Well, aside from all the freebies, bookmooched stuff, etc, I think it’d have been something from a charity shop. I have a copy of Raymond E. Feist’s Magician that cost me 20p, for example. (Why I bought it when I already own it in paperback and ebook is a mystery I’ll leave for you to ponder.)

WRATH – What author do you have a love/hate relationship with?

Philip Palmer. The books of his I’ve loved, I’ve really loved (despite having giant problems with them, in some cases). And then two of his other books were so meh I wanted to shake him.

GLUTTONY – What book have you devoured over and over with no shame?

The Lord of the Rings, of course. Well, and The Hobbit; they come as a pair for me, really, but I’ve probably read The Hobbit more, since Mum wouldn’t let me read LOTR until I was old enough to appreciate it. I could pretty much start it again once I’ve finished it; it’d have to go with me to a desert island.

SLOTH – What book have you neglected reading due to laziness?

An awful lot of books. One example… Juliet Marillier’s Daughter of the Forest. I’ve had it on my shelves for ages now.

PRIDE – What book do you talk most about to sound like an intellectual reader?

I don’t think I do that much. Maybe Tolstoy’s War and Peace? Which I honestly do love, though. I’d rather show you how smart I am by telling you all about how Tolkien used his sources in The Lord of the Rings, for all that it’s looked down upon by some “intellectuals”. He was a clever, clever man.

LUST – What attributes do you find attractive in male or female characters?

In any characters, male, female or otherwise, it’s compassion and loyalty. I am gaga for the stupidly loyal ones.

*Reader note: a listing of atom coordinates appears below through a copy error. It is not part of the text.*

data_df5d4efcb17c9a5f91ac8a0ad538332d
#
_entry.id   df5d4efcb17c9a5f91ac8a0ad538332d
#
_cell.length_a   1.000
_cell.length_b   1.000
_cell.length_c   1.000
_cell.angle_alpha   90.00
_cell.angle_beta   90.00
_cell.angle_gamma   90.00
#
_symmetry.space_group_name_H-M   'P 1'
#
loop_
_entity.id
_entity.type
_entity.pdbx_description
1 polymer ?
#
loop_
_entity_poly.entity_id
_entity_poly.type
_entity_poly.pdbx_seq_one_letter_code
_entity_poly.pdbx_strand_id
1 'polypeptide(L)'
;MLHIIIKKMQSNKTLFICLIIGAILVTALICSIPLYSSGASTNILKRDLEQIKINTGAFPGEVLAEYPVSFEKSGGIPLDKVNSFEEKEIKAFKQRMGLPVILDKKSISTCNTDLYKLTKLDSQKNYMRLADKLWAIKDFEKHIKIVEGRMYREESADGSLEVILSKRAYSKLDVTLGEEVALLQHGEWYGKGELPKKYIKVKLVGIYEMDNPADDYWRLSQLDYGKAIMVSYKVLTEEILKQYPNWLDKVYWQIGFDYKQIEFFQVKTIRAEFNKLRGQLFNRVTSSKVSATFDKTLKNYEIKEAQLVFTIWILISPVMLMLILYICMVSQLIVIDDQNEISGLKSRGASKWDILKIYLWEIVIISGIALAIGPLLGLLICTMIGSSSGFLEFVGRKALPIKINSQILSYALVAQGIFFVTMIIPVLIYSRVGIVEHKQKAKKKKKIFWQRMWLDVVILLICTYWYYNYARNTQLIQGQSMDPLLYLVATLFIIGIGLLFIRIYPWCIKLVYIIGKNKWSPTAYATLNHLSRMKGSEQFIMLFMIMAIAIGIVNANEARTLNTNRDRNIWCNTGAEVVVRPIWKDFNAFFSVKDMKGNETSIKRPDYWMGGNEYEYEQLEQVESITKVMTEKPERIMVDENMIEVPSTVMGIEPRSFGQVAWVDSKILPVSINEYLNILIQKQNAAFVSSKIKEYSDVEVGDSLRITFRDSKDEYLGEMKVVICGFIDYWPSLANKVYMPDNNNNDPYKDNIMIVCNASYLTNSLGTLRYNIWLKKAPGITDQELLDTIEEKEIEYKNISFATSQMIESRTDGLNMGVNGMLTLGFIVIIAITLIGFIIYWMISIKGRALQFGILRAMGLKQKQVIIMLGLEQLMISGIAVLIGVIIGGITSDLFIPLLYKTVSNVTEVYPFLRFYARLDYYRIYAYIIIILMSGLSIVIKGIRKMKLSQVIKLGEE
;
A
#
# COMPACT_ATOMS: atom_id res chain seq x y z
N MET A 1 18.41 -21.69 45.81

ENVY – What book would you most like to receive as a gift?

Other than a first edition of LOTR? Honestly, I’m not too acquisitive about books in that sense — I’m not envious of the books other people have, generally. Sometimes there’s an ARC that makes me flail — like, I missed out on Kim Curran’s Delete when it was on Netgalley, since I expected to be able to buy it soon after, except then there was Strange Chemistry’s demise… Now I’m jealous of everyone with a copy.

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What are you reading Wednesday

Posted August 6, 2014 by Nikki in General / 2 Comments

What have you recently finished reading?
Mindstar Rising, by Peter F. Hamilton. I think it was his first novel, according to the back of it, so I might try something from his later stuff, but this didn’t impress me that much. It was aaaaall about the male gaze, as well: the first thing we know about female characters is whether they’ve “let themselves go” or how young and nubile they are. Ugh. So in the end, not impressed.

What are you currently reading?
Some of the things I’ve been featuring on this list for a while are quite big books, so they don’t go on the bus with me, etc. So The Vanishing Witch (Karen Maitland) and Tomorrow and Tomorrow (Thomas Sweterlitsch) are still in progress…

My reading in the clinic is currently Gwenda Bond’s Blackwood, which works for the Strange Chem reading month, and which I’ve had for a while. Because of it, I ended up on Wikipedia last night reading up about Roanoke, Croatoan, and then all sorts of missing persons stuff — though I did also read about the genetic testing being done to see if the lost colonists actually assimilated with the local Native American tribes, which is more plausible than some theories, and quite interesting. I want to know what they find!

At home, for ARC August, along with the others I’ve also picked up Marcus Sedgwick’s A Love Like Blood. I’ve been slightly spoilered for the ending by an injudicious review, but I don’t have a great problem with spoilers, so I don’t mind too much. It’s interesting, though very similar in tone to other books in the genre in many ways.